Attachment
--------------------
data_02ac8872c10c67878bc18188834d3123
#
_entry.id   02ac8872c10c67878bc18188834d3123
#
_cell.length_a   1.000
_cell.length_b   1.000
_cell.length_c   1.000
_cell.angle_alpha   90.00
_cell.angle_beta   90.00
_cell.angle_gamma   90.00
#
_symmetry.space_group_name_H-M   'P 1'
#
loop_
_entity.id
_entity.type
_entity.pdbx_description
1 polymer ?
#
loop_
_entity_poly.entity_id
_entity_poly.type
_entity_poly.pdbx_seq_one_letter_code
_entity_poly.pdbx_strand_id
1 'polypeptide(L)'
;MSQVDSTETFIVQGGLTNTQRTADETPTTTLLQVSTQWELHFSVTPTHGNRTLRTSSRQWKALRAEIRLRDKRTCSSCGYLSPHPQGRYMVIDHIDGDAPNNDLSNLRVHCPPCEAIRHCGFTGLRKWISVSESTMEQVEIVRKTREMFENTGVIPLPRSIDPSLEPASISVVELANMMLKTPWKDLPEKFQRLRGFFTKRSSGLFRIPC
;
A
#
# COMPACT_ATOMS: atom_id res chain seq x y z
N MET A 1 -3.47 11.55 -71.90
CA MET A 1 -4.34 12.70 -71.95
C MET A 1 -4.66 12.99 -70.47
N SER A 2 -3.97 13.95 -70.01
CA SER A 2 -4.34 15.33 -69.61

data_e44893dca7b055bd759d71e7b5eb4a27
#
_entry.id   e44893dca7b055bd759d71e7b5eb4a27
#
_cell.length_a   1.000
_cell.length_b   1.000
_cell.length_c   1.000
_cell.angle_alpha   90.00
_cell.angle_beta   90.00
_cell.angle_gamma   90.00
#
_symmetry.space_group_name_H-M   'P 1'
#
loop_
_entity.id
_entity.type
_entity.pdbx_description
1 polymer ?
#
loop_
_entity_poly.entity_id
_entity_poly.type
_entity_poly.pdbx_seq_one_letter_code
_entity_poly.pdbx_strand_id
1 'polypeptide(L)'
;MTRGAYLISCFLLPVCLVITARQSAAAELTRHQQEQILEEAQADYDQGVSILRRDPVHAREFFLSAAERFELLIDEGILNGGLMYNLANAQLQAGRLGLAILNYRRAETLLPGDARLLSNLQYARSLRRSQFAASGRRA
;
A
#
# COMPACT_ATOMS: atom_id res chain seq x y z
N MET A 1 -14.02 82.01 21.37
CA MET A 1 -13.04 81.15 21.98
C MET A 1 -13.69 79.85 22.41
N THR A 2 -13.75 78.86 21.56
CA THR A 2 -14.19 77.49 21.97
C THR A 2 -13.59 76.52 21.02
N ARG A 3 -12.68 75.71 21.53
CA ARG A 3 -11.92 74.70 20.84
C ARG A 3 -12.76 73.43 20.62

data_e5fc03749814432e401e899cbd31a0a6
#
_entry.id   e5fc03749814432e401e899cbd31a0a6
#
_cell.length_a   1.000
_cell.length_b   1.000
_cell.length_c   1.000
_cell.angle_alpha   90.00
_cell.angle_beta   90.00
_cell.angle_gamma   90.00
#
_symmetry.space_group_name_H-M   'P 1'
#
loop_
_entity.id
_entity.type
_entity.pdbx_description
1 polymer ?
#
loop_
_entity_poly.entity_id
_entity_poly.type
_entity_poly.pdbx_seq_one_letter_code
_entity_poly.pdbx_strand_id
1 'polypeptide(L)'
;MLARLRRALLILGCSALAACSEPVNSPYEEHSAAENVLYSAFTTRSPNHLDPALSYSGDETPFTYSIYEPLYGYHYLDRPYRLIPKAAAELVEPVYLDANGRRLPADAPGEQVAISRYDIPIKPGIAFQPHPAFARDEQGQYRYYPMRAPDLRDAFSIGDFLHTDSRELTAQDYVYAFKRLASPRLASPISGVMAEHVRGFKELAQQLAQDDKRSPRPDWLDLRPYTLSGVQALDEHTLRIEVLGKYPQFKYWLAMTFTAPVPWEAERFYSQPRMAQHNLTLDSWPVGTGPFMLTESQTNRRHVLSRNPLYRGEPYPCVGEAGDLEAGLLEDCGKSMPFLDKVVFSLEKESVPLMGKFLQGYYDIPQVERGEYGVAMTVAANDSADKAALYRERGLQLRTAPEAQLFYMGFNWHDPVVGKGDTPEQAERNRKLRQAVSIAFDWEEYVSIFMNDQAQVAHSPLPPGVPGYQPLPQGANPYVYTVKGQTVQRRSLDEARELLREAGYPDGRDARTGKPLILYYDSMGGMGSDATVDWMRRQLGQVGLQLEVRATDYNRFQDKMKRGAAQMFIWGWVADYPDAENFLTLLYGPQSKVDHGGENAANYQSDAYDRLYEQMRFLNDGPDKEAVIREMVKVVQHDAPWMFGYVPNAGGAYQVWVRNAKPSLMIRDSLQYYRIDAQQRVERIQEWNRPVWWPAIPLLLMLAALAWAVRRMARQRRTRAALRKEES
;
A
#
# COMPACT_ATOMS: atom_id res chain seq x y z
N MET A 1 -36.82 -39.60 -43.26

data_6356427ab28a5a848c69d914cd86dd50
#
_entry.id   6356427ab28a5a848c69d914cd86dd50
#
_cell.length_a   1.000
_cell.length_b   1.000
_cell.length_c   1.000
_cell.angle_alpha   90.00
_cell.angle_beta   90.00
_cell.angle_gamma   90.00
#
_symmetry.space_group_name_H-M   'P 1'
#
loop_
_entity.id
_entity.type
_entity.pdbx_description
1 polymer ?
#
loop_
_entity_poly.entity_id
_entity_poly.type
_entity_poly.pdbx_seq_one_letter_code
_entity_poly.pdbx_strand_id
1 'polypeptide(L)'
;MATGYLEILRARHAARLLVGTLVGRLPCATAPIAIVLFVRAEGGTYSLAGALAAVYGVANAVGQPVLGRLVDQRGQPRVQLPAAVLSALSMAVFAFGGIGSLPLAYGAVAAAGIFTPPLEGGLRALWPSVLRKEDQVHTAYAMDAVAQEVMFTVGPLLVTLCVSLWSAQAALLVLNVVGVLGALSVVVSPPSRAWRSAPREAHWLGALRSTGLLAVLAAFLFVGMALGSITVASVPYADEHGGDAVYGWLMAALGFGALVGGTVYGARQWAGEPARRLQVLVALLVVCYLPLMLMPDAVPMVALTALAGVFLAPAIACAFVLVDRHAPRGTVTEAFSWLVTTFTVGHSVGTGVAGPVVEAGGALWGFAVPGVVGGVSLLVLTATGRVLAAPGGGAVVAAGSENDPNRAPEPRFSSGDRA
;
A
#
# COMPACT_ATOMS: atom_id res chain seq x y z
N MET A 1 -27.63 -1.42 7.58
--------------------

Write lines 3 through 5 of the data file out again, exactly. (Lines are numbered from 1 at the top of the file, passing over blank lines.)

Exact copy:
_entry.id   02ac8872c10c67878bc18188834d3123
#
_cell.length_a   1.000